Intel says GlobalFoundries deal breaches AMD cross-licensing agreement
Intel Corporation has sent notice to its chief competitor Advanced Micro Devices that it believes AMD has breached a patent cross-licensing agreement that the two reached in 2001. The agreement covered royalty payments by AMD in regards to aspects of the x86 instruction set used in CPUs, as well as foundry and production rights.
AMD recently spun off its fabs in a multi-billion dollar deal involving Advanced Technology Investment Company (ATIC) and Mubadala Development, both solely owned by the Emirate of Abu Dhabi. The deal funnelled badly needed cash and debt relief into AMD, which has been struggling for several years to compete against Intel's CPUs. It also led to the creation of GlobalFoundries, an integrated circuit foundry which will compete against the likes of TSMC and Chartered Semiconductor for business. AMD would continue to be GlobalFoundries' primary customer.
However, Intel believes that GlobalFoundries is not a subsidiary under the terms of the agreement, and is therefore not licensed to produce CPUs that use key technologies licensed under the 2001 patent cross-license agreement.
Intel also said that the structure of the deal between AMD and ATIC breaches a confidential portion of that agreement, and it has asked AMD to make the relevant portion of the agreement public, but so far AMD has declined to do so. AMD's breach could result in the loss of licenses and rights granted to AMD by Intel under the agreement.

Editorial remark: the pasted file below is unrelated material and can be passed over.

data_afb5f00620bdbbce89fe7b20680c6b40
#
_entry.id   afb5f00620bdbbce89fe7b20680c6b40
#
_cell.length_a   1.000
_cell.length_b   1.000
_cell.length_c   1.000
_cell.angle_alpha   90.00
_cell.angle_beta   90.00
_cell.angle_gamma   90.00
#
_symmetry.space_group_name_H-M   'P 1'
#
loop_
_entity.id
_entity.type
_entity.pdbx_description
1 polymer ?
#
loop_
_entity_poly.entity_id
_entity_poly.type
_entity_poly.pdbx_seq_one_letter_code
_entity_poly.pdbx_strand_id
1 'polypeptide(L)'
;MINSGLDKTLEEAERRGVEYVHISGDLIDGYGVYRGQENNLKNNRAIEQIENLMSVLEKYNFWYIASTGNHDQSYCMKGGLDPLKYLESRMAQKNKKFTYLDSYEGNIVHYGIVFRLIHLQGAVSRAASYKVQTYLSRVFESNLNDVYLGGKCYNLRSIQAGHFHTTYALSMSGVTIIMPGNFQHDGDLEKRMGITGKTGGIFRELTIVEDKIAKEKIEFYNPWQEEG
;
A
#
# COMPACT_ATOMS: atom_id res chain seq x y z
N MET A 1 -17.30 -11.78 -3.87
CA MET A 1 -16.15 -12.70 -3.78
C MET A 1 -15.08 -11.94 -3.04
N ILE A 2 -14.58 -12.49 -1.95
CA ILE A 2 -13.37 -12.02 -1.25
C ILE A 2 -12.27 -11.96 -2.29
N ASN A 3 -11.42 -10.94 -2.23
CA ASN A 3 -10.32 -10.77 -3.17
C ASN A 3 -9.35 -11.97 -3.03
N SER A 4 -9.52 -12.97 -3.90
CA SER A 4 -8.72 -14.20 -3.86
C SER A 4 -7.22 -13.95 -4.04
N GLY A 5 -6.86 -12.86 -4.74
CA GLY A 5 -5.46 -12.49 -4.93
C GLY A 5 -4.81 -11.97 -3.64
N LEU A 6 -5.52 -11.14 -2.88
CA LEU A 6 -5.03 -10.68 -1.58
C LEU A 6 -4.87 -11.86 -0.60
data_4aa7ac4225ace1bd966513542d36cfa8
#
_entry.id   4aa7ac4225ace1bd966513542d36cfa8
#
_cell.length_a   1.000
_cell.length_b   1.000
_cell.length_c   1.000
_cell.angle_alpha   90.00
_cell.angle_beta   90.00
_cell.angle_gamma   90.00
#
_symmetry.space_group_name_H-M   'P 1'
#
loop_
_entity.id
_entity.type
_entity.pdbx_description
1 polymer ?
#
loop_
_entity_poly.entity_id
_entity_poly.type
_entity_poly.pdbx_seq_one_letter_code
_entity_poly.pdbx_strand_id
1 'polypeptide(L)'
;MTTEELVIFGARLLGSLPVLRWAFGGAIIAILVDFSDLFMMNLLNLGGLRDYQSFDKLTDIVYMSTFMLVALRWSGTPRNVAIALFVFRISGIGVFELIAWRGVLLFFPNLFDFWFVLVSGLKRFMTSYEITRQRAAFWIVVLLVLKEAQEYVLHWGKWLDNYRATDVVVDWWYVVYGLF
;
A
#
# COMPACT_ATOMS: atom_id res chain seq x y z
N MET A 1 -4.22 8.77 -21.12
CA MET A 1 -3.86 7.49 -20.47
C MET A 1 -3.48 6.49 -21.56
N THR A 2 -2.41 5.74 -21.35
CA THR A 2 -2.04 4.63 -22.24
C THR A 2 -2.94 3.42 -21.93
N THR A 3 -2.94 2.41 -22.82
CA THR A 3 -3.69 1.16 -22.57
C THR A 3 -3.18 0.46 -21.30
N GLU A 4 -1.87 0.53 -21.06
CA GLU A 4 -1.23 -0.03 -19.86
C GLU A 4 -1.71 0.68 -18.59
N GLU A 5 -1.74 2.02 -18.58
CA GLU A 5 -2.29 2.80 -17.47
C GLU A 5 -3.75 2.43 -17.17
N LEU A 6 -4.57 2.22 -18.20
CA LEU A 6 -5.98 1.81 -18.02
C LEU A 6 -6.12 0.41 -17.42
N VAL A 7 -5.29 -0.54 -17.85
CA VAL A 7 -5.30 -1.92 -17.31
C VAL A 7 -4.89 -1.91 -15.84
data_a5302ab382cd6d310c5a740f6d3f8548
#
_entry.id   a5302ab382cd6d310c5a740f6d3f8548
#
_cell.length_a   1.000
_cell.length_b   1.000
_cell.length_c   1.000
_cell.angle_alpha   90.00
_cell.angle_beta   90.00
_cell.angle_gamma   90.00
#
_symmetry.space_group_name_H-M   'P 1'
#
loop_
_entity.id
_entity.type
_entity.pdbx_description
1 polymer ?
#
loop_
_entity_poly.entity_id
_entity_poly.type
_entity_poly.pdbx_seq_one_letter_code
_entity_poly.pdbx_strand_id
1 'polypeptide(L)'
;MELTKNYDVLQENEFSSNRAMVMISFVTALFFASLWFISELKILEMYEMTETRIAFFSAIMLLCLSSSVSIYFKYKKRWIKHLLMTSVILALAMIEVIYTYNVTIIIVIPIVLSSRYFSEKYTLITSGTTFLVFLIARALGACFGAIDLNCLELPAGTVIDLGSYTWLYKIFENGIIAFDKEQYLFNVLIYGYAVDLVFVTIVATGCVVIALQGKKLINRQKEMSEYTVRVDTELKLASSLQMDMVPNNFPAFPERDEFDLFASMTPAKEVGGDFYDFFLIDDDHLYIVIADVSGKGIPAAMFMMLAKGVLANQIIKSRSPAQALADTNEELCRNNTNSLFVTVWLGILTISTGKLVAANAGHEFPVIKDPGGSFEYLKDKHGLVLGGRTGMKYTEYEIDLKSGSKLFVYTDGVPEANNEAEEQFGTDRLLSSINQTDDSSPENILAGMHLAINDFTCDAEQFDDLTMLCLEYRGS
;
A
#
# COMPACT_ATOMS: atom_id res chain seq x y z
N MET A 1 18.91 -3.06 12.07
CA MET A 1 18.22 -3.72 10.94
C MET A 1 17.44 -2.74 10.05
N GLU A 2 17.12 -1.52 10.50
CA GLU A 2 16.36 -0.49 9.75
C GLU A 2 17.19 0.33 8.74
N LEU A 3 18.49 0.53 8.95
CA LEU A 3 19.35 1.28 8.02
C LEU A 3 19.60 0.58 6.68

If GlobalFoundries is not recognized as a subsidary of AMD, it will have to negotiate with Intel to secure patents that would allow it to continue to produce AMD's CPUs at its fabs in Dresden. Intel has the option of securing a court injunction to halt production until the dispute is settled. Negotiation of a patent licensing agreement could take months, if not years.
"Intellectual property is a cornerstone of Intel's technology leadership and for more than 30 years, the company has believed in the strategic importance of licensing intellectual property in exchange for fair value. However AMD cannot unilaterally extend Intel's licensing rights to a third party without Intel's consent," said Bruce Sewell, Senior Vice President and General Counsel for Intel.
"We have attempted to address our concerns with AMD without success since October. We are willing to find a resolution but at the same time we have an obligation to our stockholders to protect the billions of dollars we've invested in intellectual property".